[caption id="ADayToVisitMonmouth_img3" align="aligncenter" width="292"]
Tour the impressive Shire Hall (1724) with its historic courtroom, and do pick up an audio-video handset (£2) that brings to life the Chartist Trials here in 1840. When less than one in eight men could vote, the Chartists campaigned for a more equitable system. The violent Newport Uprising (November 1839), however, shocked the nation and led to the last mass treason trial in Great Britain. You can sit in the dock or on the judge’s bench where events played out in the courtroom. Following public outcry the Chartist leaders’ sentences were commuted from hanging to transportation for life.
The Shire Hall also houses the Tourist Information Centre. Booklets on Monmouth Heritage Blue Plaque Trail (£2) provide an engaging walkabout that gets you under the historic skin of country market town life. Monnow Street is the main thoroughfare and at the bottom is Monnow Bridge (circa 1270) straddled by its gatehouse—betimes a tollhouse, guardroom, gaol or dwelling: the only such medieval survivor in the land. St. Thomas’s Church and St. Mary’s Priory Church are originally Norman (though much altered), while quaint old Monmouth Priory is traditionally linked to Geoffrey of Monmouth, the 11th-century chronicler who stoked Arthurian legend.
The Nelson Museum and Local History Centre (free entry) is an eccentric surprise. The hero of Trafalgar cruised into town on the popular Wye Tour in 1802, tarrying to be feasted and feted by adoring crowds. A little later Lady Llangattock, local gentlewoman, became a premier collector of “Nelsoniana”: everything from Nelson’s prayer book to poignant letters as he fell for Emma Hamilton. Lady Llangattock’s son, pioneering aviator and motorist Charles Rolls, is also commemorated in evocative photos and artifacts, notably 1910 newspaper reports of his fatal crash, “The first English victim of aviation.”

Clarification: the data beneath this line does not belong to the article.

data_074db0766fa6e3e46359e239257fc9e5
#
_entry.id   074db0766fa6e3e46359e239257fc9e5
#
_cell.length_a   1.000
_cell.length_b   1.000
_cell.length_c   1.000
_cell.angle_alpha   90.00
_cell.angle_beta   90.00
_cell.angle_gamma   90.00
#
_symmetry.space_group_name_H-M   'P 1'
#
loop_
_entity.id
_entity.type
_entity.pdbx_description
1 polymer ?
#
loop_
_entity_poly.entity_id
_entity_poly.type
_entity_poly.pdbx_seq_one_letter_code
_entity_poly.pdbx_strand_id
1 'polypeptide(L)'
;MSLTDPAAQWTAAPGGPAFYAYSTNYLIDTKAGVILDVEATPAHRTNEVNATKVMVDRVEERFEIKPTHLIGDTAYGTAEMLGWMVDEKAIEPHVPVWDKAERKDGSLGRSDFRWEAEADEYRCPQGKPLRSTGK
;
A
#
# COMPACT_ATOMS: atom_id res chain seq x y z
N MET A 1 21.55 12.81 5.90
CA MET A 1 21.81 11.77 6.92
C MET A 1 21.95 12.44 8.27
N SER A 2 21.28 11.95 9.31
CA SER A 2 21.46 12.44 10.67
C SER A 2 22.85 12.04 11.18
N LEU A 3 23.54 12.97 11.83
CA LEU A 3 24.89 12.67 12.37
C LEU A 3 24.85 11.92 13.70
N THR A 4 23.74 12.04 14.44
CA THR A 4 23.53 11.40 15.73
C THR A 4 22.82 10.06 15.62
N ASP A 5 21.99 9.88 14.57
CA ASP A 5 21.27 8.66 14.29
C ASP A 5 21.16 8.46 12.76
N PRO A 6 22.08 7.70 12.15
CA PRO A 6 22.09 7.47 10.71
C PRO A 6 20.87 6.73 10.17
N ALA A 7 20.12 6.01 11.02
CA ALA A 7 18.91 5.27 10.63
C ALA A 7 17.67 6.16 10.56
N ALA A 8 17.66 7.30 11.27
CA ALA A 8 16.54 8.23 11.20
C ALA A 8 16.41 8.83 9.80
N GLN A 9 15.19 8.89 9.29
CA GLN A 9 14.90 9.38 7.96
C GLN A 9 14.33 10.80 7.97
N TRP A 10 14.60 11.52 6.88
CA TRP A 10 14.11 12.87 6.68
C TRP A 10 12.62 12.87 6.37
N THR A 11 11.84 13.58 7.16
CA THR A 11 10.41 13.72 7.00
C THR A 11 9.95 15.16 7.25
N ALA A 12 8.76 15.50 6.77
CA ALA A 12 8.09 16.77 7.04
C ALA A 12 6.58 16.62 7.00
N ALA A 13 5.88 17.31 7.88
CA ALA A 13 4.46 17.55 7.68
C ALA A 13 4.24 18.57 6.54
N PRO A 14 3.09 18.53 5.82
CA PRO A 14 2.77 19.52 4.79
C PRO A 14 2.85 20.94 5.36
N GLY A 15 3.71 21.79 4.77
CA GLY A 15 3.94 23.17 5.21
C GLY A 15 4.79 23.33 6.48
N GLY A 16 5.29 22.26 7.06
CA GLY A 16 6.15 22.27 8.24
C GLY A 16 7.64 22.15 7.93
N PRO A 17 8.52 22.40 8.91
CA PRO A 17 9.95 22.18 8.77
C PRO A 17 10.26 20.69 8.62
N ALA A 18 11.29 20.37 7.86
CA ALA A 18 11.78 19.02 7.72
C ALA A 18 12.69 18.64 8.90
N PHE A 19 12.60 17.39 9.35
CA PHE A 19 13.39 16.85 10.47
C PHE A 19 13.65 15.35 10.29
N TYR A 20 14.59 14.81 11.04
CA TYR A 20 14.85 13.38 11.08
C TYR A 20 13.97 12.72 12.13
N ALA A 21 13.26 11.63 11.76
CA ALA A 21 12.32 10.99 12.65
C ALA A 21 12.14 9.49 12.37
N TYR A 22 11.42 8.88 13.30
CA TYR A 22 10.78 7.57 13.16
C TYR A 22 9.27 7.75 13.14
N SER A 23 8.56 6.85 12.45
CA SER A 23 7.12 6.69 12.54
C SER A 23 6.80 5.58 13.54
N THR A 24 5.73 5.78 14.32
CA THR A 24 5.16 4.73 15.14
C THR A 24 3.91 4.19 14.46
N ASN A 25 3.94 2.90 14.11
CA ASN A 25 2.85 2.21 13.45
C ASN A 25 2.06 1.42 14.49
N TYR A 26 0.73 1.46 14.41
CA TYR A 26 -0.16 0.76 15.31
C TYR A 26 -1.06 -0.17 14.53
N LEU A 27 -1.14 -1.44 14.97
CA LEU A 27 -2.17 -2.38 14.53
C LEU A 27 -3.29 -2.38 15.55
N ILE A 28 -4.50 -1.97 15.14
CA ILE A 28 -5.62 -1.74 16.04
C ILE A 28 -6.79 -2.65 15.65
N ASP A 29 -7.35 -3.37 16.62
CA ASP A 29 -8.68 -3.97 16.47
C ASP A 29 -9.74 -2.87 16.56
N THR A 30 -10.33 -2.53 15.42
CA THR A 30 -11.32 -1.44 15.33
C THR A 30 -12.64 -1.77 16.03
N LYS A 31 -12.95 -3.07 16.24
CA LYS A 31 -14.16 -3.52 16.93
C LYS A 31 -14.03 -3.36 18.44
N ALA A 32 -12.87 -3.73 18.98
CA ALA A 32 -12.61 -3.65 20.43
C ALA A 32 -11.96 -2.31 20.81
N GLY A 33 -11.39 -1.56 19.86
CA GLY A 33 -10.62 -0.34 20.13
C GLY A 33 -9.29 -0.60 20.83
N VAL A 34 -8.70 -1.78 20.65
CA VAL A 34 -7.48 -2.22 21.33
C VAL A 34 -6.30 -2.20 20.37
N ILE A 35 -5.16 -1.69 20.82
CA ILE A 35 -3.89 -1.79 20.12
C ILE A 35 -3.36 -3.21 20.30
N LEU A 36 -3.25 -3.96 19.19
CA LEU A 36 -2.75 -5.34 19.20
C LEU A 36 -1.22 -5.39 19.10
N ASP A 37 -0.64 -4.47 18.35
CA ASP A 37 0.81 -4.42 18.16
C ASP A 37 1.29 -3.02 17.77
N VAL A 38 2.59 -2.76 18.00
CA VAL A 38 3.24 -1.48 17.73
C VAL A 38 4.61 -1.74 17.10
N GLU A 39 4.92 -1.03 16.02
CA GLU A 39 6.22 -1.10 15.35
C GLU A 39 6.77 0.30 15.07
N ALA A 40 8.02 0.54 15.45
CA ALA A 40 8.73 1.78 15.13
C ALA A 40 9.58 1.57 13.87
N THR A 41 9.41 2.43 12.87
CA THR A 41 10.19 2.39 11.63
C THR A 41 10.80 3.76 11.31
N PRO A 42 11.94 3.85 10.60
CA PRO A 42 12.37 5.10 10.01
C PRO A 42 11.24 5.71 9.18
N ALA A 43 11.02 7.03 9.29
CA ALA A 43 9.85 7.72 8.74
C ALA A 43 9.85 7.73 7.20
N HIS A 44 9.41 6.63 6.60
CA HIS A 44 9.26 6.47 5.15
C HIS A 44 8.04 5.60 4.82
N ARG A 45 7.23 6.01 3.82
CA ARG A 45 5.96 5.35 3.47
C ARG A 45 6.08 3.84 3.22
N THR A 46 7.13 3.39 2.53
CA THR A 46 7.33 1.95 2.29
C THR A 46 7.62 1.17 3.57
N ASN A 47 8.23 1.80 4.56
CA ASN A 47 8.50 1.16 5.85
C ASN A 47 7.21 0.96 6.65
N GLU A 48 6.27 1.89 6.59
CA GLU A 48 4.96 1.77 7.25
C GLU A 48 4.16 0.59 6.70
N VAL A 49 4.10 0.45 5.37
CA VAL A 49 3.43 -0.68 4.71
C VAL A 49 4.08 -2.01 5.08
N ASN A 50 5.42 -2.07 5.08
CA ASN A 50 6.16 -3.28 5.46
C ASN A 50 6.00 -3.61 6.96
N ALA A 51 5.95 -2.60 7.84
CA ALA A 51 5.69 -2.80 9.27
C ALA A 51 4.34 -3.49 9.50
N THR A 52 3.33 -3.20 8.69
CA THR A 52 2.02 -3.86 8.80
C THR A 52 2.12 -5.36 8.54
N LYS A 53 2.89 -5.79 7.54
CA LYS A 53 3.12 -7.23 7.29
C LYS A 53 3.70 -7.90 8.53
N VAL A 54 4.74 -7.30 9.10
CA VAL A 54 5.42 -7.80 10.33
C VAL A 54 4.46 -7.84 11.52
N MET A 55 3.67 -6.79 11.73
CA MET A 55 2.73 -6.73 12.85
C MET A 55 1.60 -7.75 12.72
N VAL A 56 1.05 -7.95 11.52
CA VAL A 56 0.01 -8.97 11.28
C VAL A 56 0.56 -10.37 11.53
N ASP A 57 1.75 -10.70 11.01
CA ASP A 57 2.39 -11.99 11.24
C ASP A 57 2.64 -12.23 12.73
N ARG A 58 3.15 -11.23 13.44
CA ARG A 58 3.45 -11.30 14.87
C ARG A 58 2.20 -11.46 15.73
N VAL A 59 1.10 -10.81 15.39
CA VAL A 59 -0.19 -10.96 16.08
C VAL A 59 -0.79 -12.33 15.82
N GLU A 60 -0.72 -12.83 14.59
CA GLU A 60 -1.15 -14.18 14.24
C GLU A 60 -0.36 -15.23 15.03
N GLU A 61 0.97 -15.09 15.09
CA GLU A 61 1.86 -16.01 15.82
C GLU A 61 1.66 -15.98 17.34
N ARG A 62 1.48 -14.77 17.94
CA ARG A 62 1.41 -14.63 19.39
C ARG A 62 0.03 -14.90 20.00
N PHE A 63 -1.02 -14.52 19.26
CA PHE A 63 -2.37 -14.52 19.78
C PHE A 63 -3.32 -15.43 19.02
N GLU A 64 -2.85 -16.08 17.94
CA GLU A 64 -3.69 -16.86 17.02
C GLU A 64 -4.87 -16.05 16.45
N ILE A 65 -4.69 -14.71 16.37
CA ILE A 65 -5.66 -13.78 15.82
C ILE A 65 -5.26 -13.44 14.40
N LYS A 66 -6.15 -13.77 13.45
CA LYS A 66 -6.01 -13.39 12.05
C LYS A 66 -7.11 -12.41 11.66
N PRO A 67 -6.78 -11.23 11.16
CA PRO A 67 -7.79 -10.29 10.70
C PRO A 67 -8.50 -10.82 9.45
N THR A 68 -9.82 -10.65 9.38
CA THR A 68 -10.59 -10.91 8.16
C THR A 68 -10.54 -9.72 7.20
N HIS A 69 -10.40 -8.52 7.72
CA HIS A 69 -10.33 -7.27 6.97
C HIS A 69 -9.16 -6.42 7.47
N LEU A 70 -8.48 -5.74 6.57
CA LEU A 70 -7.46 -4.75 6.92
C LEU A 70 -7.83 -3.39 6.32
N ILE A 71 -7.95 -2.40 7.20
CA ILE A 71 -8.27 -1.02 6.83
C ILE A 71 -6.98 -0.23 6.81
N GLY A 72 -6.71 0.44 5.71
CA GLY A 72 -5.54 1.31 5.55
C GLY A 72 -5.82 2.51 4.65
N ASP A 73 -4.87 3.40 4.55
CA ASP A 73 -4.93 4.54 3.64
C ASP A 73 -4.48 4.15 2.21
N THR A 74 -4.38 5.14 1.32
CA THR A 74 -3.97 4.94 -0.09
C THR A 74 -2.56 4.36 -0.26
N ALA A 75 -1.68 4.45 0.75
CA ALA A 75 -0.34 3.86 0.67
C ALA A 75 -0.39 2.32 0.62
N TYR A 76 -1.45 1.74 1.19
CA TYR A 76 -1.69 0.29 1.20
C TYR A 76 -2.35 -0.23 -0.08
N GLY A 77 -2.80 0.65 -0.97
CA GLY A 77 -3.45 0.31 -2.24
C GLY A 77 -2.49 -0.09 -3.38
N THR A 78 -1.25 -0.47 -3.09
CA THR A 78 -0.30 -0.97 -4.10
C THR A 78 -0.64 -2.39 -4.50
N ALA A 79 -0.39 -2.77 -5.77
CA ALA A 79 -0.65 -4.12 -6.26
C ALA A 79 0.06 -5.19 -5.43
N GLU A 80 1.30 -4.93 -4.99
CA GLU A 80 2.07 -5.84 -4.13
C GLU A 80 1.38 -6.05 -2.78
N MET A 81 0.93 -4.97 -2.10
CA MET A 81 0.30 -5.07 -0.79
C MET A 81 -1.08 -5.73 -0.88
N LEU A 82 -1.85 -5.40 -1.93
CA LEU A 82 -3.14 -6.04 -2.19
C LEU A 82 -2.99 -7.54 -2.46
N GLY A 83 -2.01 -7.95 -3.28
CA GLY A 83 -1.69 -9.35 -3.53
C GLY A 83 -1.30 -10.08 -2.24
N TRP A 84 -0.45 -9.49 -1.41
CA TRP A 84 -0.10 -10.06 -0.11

In the afternoon, squeeze along the unprepossessing lane to Castle Hill and the ruins of Monmouth Castle, where Henry V was born in 1387. Information boards tell the story of the site’s origins as a Norman fort, and of battle-brave “Harry of Monmouth.” Neighboring Great Castle House (1673) is the headquarters of the Royal Monmouthshire Royal Engineers, which has the distinction of being the senior regiment of the Reserve Army and one of the oldest regiments in the country. The small museum (open afternoons with free entry) is stuffed with uniforms, photos, models, medals and weaponry.
Then saunter the riverside, or drive up to the Naval Temple and Round House (National Trust) at The Kymin: the first, a Georgian celebration of British Navy glories; the second, a banqueting den for Georgian gentlemen. The views down to town and the countryside around are gorgeous.